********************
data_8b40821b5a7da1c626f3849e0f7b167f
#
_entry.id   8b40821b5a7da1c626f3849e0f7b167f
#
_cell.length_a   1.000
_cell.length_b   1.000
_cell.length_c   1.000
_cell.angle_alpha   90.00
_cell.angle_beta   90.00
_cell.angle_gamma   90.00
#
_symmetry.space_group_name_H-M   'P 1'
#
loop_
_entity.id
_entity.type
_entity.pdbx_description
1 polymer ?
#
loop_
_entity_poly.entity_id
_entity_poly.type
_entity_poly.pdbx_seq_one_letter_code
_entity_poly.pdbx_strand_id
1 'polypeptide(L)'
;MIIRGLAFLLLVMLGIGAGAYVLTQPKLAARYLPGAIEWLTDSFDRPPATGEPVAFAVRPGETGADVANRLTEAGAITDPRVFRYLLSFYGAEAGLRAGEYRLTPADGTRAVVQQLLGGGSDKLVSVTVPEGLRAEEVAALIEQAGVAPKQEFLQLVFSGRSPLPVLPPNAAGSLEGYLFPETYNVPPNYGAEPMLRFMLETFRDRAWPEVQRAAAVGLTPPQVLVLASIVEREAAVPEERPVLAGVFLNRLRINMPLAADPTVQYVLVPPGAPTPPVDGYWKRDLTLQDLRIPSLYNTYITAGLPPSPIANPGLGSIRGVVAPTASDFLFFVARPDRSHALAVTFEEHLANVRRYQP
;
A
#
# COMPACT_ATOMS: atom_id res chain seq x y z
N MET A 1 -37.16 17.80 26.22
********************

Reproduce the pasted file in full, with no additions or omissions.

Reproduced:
data_8b40821b5a7da1c626f3849e0f7b167f
#
_entry.id   8b40821b5a7da1c626f3849e0f7b167f
#
_cell.length_a   1.000
_cell.length_b   1.000
_cell.length_c   1.000
_cell.angle_alpha   90.00
_cell.angle_beta   90.00
_cell.angle_gamma   90.00
#
_symmetry.space_group_name_H-M   'P 1'
#
loop_
_entity.id
_entity.type
_entity.pdbx_description
1 polymer ?
#
loop_
_entity_poly.entity_id
_entity_poly.type
_entity_poly.pdbx_seq_one_letter_code
_entity_poly.pdbx_strand_id
1 'polypeptide(L)'
;MIIRGLAFLLLVMLGIGAGAYVLTQPKLAARYLPGAIEWLTDSFDRPPATGEPVAFAVRPGETGADVANRLTEAGAITDPRVFRYLLSFYGAEAGLRAGEYRLTPADGTRAVVQQLLGGGSDKLVSVTVPEGLRAEEVAALIEQAGVAPKQEFLQLVFSGRSPLPVLPPNAAGSLEGYLFPETYNVPPNYGAEPMLRFMLETFRDRAWPEVQRAAAVGLTPPQVLVLASIVEREAAVPEERPVLAGVFLNRLRINMPLAADPTVQYVLVPPGAPTPPVDGYWKRDLTLQDLRIPSLYNTYITAGLPPSPIANPGLGSIRGVVAPTASDFLFFVARPDRSHALAVTFEEHLANVRRYQP
;
A
#
# COMPACT_ATOMS: atom_id res chain seq x y z
N MET A 1 -37.16 17.80 26.22